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anotheoldgit | 11:12 Fri 19th May 2017 | News
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Could anyone explain why the government are being criticised for increasing the amount the elderly can keep (so as to pass on to their families) from £23,500 to £100,000?

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You only have part of the story AOG !
https://www.theguardian.com/society/2017/may/17/theresa-may-conservative-tory-policy-older-people-pay-for-social-care
Many more people will have to pay the entire cost of their social care.
However it will not be payable immediately but will come out of their estate after they die. So there will in reality be less or even nothing at all to pass on!
The alternative proposal was to cap total amount paid for social care at about £72,000, I believe. The other difference was that the £23,500 cap before did *not* include the house. The £100,000 figure *does*. For many people that means that in fact they are worse off under the new proposals.

Your comparison of the two figures is misleading, therefore.
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They will still retain £100,000 to pass on.

/// It means wealthier people with more than £100,000 in assets will have to pay for their own elderly care out of the value of their homes, rather than relying on the council to cover the costs of visits by care workers. ///
//Many more people will have to pay the entire cost of their social care. //

NO

"with more than £100,000 in assets will have to pay for their own elderly care out of the value of their homes"

So once the value of your estate drops below 100K you no longer pay.

It is still not right as it rewards the feckless and those that arrived into the country late and with nowt.

But, the baby boomers are retiring and living longer and it is going to cost a ruddy fortune that we dont have.
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jim360

As far as I know Jim, one always had to pay for their care cost by selling their house.

Except of course if one lived in Scotland.
But the asset calculation is different this time. The previous plans excluded house value; this new plan does not. Since most of the country has median house price values (well) in excess of £100k, that means that many more people will be expected to pay.

Not quite true jim as I know from experience.

For home visits yes but care in a home, even temporary it is. This is what changes they are now both aligned.
Question Author
jim360
/// But the asset calculation is different this time. The previous plans excluded house value; this new plan does not. Since most of the country has median house price values (well) in excess of £100k, that means that many more people will be expected to pay. ///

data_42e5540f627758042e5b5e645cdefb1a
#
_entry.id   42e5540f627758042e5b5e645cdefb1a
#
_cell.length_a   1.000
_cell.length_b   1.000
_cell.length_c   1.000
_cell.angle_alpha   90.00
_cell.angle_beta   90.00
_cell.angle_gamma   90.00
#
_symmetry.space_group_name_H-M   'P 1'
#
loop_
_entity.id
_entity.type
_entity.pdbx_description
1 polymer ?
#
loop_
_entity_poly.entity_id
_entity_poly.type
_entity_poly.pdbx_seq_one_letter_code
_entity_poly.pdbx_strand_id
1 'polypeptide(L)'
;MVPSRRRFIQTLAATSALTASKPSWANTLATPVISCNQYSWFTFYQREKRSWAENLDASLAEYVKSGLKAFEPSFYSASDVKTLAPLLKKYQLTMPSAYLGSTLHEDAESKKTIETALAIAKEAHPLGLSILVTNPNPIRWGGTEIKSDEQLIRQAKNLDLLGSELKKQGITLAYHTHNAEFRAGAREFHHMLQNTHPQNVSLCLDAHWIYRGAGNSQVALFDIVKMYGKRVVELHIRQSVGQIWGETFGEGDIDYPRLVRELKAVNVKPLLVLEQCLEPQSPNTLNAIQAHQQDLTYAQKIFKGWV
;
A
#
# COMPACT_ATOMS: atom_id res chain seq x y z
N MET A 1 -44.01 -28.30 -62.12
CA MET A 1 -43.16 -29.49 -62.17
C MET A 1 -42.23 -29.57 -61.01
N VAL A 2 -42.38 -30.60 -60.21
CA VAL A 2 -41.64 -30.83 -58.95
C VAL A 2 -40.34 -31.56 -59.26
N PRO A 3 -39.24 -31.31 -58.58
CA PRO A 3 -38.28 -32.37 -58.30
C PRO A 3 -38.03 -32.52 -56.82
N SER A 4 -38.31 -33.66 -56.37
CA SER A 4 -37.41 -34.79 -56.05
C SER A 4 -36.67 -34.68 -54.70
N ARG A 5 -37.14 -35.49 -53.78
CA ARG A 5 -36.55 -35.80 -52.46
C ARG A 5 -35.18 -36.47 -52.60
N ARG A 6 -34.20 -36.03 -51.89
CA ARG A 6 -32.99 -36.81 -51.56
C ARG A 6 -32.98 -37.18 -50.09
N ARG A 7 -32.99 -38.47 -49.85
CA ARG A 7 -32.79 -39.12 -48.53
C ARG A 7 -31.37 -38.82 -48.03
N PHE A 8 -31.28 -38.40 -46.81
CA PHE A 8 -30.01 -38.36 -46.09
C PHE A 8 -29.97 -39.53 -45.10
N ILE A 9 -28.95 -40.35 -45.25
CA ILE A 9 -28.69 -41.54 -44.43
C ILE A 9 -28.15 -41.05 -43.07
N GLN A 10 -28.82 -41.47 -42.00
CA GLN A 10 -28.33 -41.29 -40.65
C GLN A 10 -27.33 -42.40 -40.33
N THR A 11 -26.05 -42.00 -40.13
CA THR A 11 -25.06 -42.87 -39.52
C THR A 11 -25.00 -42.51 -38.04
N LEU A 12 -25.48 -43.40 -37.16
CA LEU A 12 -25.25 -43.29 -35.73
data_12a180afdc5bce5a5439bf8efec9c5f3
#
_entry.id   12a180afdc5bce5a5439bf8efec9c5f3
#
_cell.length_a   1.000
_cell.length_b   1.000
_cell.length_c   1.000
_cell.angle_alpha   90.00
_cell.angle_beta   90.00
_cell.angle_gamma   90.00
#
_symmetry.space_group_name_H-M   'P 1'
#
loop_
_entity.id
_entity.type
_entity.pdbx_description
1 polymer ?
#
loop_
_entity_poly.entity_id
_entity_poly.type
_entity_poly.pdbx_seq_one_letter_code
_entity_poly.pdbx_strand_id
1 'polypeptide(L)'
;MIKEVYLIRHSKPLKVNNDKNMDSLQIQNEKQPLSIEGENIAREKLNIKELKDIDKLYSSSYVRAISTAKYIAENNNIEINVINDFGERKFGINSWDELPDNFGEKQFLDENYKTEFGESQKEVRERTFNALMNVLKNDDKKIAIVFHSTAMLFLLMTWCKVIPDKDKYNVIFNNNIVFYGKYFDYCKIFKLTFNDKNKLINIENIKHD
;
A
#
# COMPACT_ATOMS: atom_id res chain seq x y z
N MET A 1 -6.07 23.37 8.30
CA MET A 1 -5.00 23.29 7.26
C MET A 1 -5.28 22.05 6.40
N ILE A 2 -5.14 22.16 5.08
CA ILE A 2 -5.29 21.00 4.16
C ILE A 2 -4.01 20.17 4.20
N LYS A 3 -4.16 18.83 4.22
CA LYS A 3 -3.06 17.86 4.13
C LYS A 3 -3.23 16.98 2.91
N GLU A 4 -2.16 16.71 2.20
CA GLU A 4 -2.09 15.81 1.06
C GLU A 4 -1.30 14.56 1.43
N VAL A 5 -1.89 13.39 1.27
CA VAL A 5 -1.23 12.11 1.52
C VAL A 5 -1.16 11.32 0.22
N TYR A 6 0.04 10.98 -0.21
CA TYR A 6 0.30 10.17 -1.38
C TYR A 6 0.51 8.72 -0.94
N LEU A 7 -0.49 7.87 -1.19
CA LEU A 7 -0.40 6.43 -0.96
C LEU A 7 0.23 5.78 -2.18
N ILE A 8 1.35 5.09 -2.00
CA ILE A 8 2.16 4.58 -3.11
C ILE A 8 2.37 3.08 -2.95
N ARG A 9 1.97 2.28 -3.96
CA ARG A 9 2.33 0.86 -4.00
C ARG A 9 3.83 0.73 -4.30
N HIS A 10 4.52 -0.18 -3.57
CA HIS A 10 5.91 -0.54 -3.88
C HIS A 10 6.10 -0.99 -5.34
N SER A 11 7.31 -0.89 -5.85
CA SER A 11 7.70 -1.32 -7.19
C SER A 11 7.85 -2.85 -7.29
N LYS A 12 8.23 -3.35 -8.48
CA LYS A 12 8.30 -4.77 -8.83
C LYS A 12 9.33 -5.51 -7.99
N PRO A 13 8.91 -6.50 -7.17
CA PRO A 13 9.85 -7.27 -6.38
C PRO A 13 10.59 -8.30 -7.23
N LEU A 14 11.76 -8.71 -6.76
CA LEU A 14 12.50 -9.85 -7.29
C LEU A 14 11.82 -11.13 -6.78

Can't understand where you are coming from Jim, no matter what one's house is worth it is still a house and everyone who owns a house will be expected to pay as before, but the difference this time is that all will be able to hold on to at least £100,000 instead of the paltry £23,500 that they now can.
At the moment, AOG, if you have care in your own home (arranged by Social Services), when they assess how much you will have to contribute towards the cost of your care, the value of your property IS NOT taken into consideration, nor are any savings under £23,500.

If you are in a care home, then the value of your property IS taken into consideration.

What the Conservatives are proposing is that property values WILL be taken into consideration, minus 100K, regardless of whether you are in a care home when deciding how much to contribute.
So if your house is worth 250K, Social Services will be able to ‘earmark’ 150K of it to pay for your care at home, which they will take when the house is sold after death. Leaving 100K for you to leave as inheritance for your loved ones.

And let’s remember that it is Social Services who can decide if you need care. You won’t have a say, nor will your family. (Been through this with my Dad).
Just had a quick look through some paperwork, and I have a note saying Social Services “ignore” any savings under £14,250.
So not sure where the £23,500 figure has come from.
Question Author
Bigbad

Even so, surely the present proposal has got to be better?
Well personally, AOG, I’d rather my children got to inherit my house.
How will those who rent (and haven’t had to pay to maintain it) be funding their care?

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